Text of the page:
4. “Many-Body Quantum Chemistry on Massively Parallel Computers”, Justus A. Calvin, Chong Peng, Varun Rishi, Ashutosh Kumar, and Edward F. Valeev, Chem. Rev. 121, 1203–1231 (2021), https://doi.org/10. 1021/acs.chemrev.0c00006.
  5. “Quantum simulation of electronic structure with transcorrelated Hamiltonian: increasing accuracy without extra quantum resources”, Mario Motta, Tanvi P. Gujarati, Julia E. Rice, Ashutosh Kumar, Conner Masteran, Joseph A. Latone, Eunseok Lee, Edward F. Valeev, and Tyler Y. Takeshita, Phys. Chem. Chem. Phys. 22, 24270-24281 (2020), https://doi.org/10.1039/D0CP04106H
  6. “Explicitly correlated coupled cluster method for accurate treatment of open-shell molecules with hundreds of atoms”, Ashutosh Kumar, Frank Neese, and Edward F Valeev, J. Chem. Phys. 153, 094105 (2020), https: //doi.org/10.1063/5.0012753.
  7. “Massively Parallel Quantum Chemistry: A High-Performance Research Platform for Electronic Structure”, Chong Peng, Cannada A. Lewis, Xiao Wang, Marjory C. Clement, Karl Pierce, Varun Rishi, Fabijan Pavošević, Samuel Slattery, Jinmei Zhang, Nakul Teke, Ashutosh Kumar, Conner Masteran, Andrey Asadchev, Justus A. Calvin, and Edward F. Valeev, J. Chem. Phys., J. Chem. Phys. 153, 044120 (2020), https://doi.org/10. 1063/5.0005889.
  8. “Direct determination of optimal pair-natural orbitals in a real-space representation: the second-order Møller-Plesset energy”, Jakob S. Kottmann, Florian A. Bischoff, Edward F. Valeev, J. Chem. Phys. 152, 074105 (2020), https://doi.org/10.1063/1.5141880.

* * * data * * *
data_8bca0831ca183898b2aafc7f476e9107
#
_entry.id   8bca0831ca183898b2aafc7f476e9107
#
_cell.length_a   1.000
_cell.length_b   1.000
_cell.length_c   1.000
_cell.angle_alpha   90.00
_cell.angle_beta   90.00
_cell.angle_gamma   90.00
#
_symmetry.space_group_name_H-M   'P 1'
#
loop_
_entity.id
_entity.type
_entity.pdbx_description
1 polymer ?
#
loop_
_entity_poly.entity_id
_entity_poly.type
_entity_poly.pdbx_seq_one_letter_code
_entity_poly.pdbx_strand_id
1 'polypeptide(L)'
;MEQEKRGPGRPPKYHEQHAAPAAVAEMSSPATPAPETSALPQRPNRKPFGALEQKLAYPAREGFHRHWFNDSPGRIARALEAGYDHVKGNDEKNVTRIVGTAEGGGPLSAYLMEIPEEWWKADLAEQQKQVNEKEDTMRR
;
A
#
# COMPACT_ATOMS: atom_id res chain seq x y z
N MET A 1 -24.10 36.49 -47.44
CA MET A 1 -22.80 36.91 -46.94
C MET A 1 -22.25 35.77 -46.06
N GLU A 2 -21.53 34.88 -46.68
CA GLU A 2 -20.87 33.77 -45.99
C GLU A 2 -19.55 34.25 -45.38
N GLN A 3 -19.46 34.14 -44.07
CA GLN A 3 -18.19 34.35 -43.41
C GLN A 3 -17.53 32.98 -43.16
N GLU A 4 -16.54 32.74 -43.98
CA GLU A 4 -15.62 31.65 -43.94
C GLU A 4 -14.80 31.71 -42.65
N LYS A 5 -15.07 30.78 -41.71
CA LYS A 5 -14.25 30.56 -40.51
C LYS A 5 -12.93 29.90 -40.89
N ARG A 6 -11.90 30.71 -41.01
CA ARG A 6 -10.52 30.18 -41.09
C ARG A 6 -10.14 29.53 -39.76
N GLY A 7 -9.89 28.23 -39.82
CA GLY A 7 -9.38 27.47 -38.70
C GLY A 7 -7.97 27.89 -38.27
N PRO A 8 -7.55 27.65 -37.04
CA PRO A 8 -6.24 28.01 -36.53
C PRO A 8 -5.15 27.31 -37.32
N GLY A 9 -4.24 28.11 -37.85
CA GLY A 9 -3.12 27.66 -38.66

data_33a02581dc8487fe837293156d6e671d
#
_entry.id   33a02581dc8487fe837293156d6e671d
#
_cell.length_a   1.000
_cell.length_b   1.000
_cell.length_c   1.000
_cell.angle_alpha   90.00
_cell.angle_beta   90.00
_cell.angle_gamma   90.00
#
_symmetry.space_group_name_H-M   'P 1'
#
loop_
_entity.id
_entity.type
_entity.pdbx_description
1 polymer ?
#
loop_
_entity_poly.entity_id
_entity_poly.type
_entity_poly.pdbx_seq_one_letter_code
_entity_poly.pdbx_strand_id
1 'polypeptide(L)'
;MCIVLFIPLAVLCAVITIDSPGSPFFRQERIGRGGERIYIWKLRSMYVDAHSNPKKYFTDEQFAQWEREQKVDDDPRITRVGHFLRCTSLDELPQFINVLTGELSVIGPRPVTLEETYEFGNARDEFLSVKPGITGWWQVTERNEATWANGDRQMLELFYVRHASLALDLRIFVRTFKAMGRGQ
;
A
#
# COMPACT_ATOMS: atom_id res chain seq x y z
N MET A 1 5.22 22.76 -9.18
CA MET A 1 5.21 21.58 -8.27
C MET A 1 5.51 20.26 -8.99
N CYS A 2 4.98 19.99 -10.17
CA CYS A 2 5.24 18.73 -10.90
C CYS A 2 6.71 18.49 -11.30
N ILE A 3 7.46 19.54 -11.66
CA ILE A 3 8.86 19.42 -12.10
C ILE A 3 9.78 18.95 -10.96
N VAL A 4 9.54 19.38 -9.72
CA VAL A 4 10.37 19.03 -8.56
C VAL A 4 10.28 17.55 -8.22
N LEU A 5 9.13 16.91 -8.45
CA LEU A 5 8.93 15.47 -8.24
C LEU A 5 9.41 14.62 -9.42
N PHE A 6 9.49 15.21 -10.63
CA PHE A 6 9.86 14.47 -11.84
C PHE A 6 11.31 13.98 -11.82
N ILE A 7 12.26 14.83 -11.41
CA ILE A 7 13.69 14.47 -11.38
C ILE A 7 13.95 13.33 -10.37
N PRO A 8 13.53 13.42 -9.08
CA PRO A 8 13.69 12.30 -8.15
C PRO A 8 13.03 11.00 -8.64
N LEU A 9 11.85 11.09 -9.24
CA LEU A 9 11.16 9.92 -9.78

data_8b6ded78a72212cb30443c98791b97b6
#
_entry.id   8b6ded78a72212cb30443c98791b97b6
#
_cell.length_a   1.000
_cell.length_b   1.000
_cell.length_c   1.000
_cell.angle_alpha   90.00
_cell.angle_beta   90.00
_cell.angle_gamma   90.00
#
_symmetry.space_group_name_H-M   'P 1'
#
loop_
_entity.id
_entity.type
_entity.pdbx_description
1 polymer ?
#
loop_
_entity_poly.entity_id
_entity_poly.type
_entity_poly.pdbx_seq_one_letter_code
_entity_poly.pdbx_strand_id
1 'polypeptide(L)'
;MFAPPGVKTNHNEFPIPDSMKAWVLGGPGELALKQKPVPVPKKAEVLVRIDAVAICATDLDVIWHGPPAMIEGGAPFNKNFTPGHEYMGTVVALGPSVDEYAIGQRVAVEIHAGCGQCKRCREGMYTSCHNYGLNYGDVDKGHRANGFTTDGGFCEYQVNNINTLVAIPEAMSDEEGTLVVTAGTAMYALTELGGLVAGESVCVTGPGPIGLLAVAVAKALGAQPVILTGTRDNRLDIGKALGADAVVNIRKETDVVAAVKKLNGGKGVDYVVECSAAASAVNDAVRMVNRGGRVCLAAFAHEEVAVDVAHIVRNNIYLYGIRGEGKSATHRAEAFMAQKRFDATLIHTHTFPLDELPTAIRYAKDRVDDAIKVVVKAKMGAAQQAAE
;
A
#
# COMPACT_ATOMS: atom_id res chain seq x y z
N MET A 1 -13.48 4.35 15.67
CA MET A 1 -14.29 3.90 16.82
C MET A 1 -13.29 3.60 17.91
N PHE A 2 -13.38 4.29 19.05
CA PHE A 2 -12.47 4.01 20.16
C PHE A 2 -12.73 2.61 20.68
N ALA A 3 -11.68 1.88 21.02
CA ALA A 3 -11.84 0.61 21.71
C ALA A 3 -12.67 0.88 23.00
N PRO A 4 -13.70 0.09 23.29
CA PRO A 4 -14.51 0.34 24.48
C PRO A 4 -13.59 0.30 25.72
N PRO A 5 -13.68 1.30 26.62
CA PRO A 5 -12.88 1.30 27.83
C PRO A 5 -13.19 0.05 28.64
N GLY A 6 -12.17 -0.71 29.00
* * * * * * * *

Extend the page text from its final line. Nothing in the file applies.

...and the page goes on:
9. “Coupled-Cluster Singles, Doubles and Perturbative Triples with Density Fitting Approximation for Massively Parallel Heterogeneous Platforms”, Chong Peng, Justus A. Calvin and Edward F. Valeev, Int. J. Quant. Chem. 119, e25894 (2019), http://dx.doi.org/10.1002/QUA.25894
  10. “Sparse Maps: A systematic infrastructure for reduced-scaling electronic structure methods. 1. An efficient and simple linear scaling local MP2 method that uses an intermediate basis of pair natural orbitals.”, Peter Pinski, Christoph Riplinger, Edward F. Valeev, and Frank Neese, J. Chem. Phys. 143, 034108 (2015), http: //dx.doi.org/10.1063/1.4926879.
  11. “Explicitly Correlated R12/F12 Methods for Electronic Structure”, L. Kong, F. A. Bischoff, and E. F. Valeev, Chem. Rev. 112, 75 (2012), http://dx.doi.org/10.1021/cr200204r.
  • The Blavatnik National Award Finalist, The Blavatnik Family Foundation, 2016
  • Dirac Medal, World Association of Theoretical and Computational Chemists (WATOC), 2015
  • Annual Medal of The International Academy of Quantum Molecular Sciences, 2014
  • Kavli Fellow, 25th Symposium Kavli Froniers of Science, U.S. National Academy of Sciences, 2013
  • Camille Dreyfus Teacher-Scholar Award, The Camille & Henry Dreyfus Foundation, 2010
  • John C. Schug Research Award, Virginia Tech Department of Chemistry, 2010
  • NSF CAREER Award, National Science Foundation, 2009
  • Alfred P. Sloan Research Fellow, The Alfred P. Sloan Foundation, 2009
  • ACS Hewlett-Packard Outstanding Young Investigator Award, American Chemical Society, 2009
  • Wiley International Journal of Quantum Chemistry Young Investigator Award, 2007
  • M.S. Higher Chemistry College of Russian Academy of Sciences, Moscow, Russia, 1996
  • Ph.D. University of Georgia, 2000
  • Research Scientist II, Center for Computational Molecular Science and Technology, Georgia Institute of Technology, 2001–2006